What students need to know and do
Develop confidence and skills in developing their own arguments by using evidence, evaluating competing explanations, and drawing conclusions. Students need to learn to move beyond their “opinions” or judgements about issues to using evidence and critical assessment of competing explanations. They need to develop the familiarity and confidence to apply the range of sociological academic literacy skills modelled in scholarly work, to their own practice of developing arguments, using evidence, evaluating competing explanations and drawing conclusions.
Student barriers to learning
Students often lack confidence in presenting their own argument, thinking that lecturers want their own ideas presented back to them, or thinking they might have the “wrong” argument. Others may have their own opinion but it is not informed by appropriate evidence and critical analysis.
Our teaching strategies
To overcome this barrier, students need help to move beyond their own opinions or received views, cope with multiple perspectives, and gain the confidence to develop and express their own arguments (Massengill, 2011). Ways in which they can do this are:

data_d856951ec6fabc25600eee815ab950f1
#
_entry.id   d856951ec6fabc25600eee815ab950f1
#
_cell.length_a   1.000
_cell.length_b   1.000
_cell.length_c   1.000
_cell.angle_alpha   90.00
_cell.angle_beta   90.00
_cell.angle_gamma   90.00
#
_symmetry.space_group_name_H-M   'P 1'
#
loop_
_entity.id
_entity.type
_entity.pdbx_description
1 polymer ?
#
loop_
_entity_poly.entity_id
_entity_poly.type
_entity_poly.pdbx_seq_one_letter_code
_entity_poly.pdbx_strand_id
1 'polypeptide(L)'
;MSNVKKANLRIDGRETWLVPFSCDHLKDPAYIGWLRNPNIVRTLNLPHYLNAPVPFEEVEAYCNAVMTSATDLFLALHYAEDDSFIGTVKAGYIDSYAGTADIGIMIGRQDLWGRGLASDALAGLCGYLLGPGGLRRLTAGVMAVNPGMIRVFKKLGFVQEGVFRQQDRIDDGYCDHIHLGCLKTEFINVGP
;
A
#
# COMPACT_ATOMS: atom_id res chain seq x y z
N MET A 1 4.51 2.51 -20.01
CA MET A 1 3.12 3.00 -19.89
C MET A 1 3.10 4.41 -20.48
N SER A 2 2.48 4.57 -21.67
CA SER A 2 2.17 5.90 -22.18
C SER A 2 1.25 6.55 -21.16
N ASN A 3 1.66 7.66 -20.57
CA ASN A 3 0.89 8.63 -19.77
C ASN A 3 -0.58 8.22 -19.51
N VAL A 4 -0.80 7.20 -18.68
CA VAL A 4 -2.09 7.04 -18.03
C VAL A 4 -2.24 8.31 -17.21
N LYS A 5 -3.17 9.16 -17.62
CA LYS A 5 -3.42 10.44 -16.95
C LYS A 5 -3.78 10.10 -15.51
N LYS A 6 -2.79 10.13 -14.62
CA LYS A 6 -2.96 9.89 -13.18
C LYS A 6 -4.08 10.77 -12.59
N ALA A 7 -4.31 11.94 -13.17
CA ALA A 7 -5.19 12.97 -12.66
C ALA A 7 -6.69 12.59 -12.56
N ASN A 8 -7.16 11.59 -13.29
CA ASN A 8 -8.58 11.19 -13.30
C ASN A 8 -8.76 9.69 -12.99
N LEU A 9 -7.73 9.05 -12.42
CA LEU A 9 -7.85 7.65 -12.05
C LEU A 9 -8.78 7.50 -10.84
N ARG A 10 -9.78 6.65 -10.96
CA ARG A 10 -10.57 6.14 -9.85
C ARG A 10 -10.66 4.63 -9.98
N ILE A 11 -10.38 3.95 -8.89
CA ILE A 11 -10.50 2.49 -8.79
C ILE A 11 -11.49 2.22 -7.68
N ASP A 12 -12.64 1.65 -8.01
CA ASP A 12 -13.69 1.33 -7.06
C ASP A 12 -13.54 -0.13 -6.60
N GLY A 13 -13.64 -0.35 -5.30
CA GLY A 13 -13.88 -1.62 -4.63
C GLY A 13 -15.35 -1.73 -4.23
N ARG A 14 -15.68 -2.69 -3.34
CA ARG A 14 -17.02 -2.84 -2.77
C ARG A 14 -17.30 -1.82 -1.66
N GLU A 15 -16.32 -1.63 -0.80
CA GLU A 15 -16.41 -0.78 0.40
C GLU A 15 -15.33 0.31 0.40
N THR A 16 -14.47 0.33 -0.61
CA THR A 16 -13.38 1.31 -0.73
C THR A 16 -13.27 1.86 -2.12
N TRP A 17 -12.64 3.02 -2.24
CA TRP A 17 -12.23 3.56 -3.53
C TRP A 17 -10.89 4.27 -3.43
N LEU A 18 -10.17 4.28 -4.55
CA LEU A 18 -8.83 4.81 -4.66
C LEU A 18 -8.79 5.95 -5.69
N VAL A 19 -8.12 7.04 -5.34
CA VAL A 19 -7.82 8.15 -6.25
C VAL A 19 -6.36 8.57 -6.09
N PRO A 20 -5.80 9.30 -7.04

- Show how evidence doesn’t always support commonly received points of view on issues;
- Engage students in class debates over real controversies:
- where arguments and evidence need to be offered for differing positions
- where students are asked to offer evidence for their own points of view
- where students are asked to take the perspective of those they don’t agree with;
- Encourage the tolerance of uncertainty and multiple interpretations by presenting topics where sociologists have very different conclusions about the same/ similar data;
- Offer competing evidence and or theories about a particular issue and ask students to demonstrate how they would develop a sociological argument to support different interpretations;
- Explicitly model and scaffold intellectual and academic skills as described under TLOS above;
- Transfer to students’ own practice through cumulative development of students’ own written work, beginning with short assignments highlighting key skills in first year (parallel with comprehension and reading exercises), using sociological content.
Massengill, R. (2011). Sociological writing as higher-level thinking: assignments that cultivate the sociological imagination, Teaching Sociology, 39(4), 371-381.